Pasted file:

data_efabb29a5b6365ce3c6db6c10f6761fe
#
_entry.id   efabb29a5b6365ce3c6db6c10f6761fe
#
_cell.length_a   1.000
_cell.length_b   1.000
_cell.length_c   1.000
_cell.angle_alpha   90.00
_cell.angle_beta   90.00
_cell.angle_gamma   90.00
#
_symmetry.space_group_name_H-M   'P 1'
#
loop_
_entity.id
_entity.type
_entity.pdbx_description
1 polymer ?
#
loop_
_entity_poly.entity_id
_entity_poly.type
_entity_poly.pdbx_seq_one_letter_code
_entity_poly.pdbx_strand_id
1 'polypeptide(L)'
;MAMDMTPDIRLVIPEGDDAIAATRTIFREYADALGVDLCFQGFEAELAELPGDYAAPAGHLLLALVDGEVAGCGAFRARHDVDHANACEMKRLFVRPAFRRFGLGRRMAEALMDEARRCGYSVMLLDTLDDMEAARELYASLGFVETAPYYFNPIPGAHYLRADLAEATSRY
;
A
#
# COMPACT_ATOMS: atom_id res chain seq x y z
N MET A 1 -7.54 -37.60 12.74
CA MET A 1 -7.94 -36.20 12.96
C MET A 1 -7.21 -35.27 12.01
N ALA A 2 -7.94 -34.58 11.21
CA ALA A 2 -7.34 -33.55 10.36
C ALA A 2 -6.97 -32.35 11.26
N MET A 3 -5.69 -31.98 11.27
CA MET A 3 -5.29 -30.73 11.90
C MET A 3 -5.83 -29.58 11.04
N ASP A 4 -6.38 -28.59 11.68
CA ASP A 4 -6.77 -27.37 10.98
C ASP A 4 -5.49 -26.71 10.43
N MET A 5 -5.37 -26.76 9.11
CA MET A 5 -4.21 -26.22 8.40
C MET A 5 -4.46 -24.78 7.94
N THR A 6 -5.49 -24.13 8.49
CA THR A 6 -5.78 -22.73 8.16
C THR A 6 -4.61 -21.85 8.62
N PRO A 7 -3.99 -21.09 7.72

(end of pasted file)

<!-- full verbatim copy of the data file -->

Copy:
data_efabb29a5b6365ce3c6db6c10f6761fe
#
_entry.id   efabb29a5b6365ce3c6db6c10f6761fe
#
_cell.length_a   1.000
_cell.length_b   1.000
_cell.length_c   1.000
_cell.angle_alpha   90.00
_cell.angle_beta   90.00
_cell.angle_gamma   90.00
#
_symmetry.space_group_name_H-M   'P 1'
#
loop_
_entity.id
_entity.type
_entity.pdbx_description
1 polymer ?
#
loop_
_entity_poly.entity_id
_entity_poly.type
_entity_poly.pdbx_seq_one_letter_code
_entity_poly.pdbx_strand_id
1 'polypeptide(L)'
;MAMDMTPDIRLVIPEGDDAIAATRTIFREYADALGVDLCFQGFEAELAELPGDYAAPAGHLLLALVDGEVAGCGAFRARHDVDHANACEMKRLFVRPAFRRFGLGRRMAEALMDEARRCGYSVMLLDTLDDMEAARELYASLGFVETAPYYFNPIPGAHYLRADLAEATSRY
;
A
#
# COMPACT_ATOMS: atom_id res chain seq x y z
N MET A 1 -7.54 -37.60 12.74
CA MET A 1 -7.94 -36.20 12.96
C MET A 1 -7.21 -35.27 12.01
N ALA A 2 -7.94 -34.58 11.21
CA ALA A 2 -7.34 -33.55 10.36
C ALA A 2 -6.97 -32.35 11.26
N MET A 3 -5.69 -31.98 11.27
CA MET A 3 -5.29 -30.73 11.90
C MET A 3 -5.83 -29.58 11.04
N ASP A 4 -6.38 -28.59 11.68
CA ASP A 4 -6.77 -27.37 10.98
C ASP A 4 -5.49 -26.71 10.43
N MET A 5 -5.37 -26.76 9.11
CA MET A 5 -4.21 -26.22 8.40
C MET A 5 -4.46 -24.78 7.94
N THR A 6 -5.49 -24.13 8.49
CA THR A 6 -5.78 -22.73 8.16
C THR A 6 -4.61 -21.85 8.62
N PRO A 7 -3.99 -21.09 7.72